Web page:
Organisers insisted the letter was signed in a personal capacity by the business leaders and was not affiliated to any political party or independence campaign.
However as the pronouncement begun to make headlines across the UK it was claimed scores more business leaders had refused to sign the letter despite agreeing with its content for fear of retribution.
Amanda Harvie, former chief executive of Scottish Financial Enterprise who helped gather signatures, said a “significant number” of old colleagues and contacts had declined to sign despite backing the letter’s message.
She told this newspaper business people were “fearful of the potential consequences of making their views known”, including employees at organisations that held Government contracts, wanted public grants or were submitting planning applications.
She also named professional services, construction and development, and financial services as industries where leaders had behaved in this way.
Asked what was meant by consequences, Ms Harvie said she was talking about what would happen if someone was “deemed to fall foul of the political view in the Scottish Government”.
“People are concerned that if they voice an opposing view, in other words against the prospects of independence, [then] grants, contracts, potential applications for planning may be threatened,” Ms Harvie said.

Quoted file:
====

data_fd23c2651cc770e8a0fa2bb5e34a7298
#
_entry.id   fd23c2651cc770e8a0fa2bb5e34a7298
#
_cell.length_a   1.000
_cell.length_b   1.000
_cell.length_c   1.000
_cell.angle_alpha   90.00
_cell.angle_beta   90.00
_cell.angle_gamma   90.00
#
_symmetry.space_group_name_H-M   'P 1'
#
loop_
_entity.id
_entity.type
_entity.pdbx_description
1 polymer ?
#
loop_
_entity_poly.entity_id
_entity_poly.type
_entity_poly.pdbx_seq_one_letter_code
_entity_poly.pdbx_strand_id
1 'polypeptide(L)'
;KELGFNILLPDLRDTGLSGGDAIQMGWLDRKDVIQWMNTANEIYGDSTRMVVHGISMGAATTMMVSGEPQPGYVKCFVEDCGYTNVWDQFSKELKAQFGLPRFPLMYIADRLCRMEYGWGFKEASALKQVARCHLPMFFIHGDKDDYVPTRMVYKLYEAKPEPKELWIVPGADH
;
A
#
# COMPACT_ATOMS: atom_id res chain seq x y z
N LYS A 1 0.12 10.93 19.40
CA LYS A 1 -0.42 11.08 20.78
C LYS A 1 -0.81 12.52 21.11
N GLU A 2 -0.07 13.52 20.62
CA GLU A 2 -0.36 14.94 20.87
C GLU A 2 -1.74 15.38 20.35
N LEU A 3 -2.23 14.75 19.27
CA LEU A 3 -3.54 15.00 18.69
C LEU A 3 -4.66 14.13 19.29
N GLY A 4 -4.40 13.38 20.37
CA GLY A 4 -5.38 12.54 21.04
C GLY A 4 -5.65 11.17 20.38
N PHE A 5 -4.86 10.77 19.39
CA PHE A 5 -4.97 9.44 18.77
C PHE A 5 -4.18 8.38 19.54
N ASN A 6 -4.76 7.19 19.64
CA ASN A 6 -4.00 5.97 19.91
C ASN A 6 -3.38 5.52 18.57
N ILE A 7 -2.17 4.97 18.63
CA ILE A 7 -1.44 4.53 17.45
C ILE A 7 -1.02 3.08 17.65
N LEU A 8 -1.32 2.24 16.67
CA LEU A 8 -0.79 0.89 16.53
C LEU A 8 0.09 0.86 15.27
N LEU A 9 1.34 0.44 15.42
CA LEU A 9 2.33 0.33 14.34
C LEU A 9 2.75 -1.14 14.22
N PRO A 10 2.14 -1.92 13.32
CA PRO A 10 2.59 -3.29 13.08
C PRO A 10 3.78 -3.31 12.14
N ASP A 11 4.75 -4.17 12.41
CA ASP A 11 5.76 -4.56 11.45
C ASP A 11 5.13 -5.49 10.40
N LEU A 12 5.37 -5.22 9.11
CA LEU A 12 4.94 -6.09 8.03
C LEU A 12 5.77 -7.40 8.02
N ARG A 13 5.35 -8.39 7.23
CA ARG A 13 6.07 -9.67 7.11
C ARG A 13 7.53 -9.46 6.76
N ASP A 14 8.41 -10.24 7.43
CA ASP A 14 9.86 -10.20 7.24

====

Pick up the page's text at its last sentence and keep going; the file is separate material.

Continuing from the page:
“Now the very fact that that perception exists, which is does, is deeply damaging and unhealthy for Scotland.”
Ms Harvie added she would be “very unhappy” if any Scottish Government minister or civil servants were to approach signatories about signing the letter.
Mr Hewitt, a former British diplomat for more than 30 years, estimated more than a hundred Scottish business leaders declined to publicly back the letter despite agreeing with its contents for fear of consequences from the SNP Government.
“I think we have seen right throughout the whole of this debate, and frankly in Government, that dissent is not permitted within the SNP ranks,” said Mr Hewitt, claiming that the party had been “pretty heavy handed” with business leaders who opposed independence.
It is understood the backlash against Barrhead Travel, Scotland’s largest independent travel company which faced boycott calls after its founder warned of the impact of independence, is believed to have put some leaders off speaking out.
Mr Carmichael said: “Alex Salmond now has to call off the dogs and make it clear that business people and anyone else can speak out without fear of unfair treatment in the future. This has got to come from the top.”
A spokesman for the First Minister said the claims were “simply untrue” and noted comments by the pro-independence group Business for Scotland dismissing the business letter. Tony Banks, chair of Business for Scotland, said its 2,500 members all believe “Scottish independence is in the best interests of Scotland and Scottish business”.
An SNP spokesperson: “These claims are patently wrong – for the No campaign to say that business is being stopped from speaking out on the very day they are saying business is speaking out is extremely foolish. The reality is that more business people back a Yes vote, as we will hear from over 150 Yes-supporting business people this week.”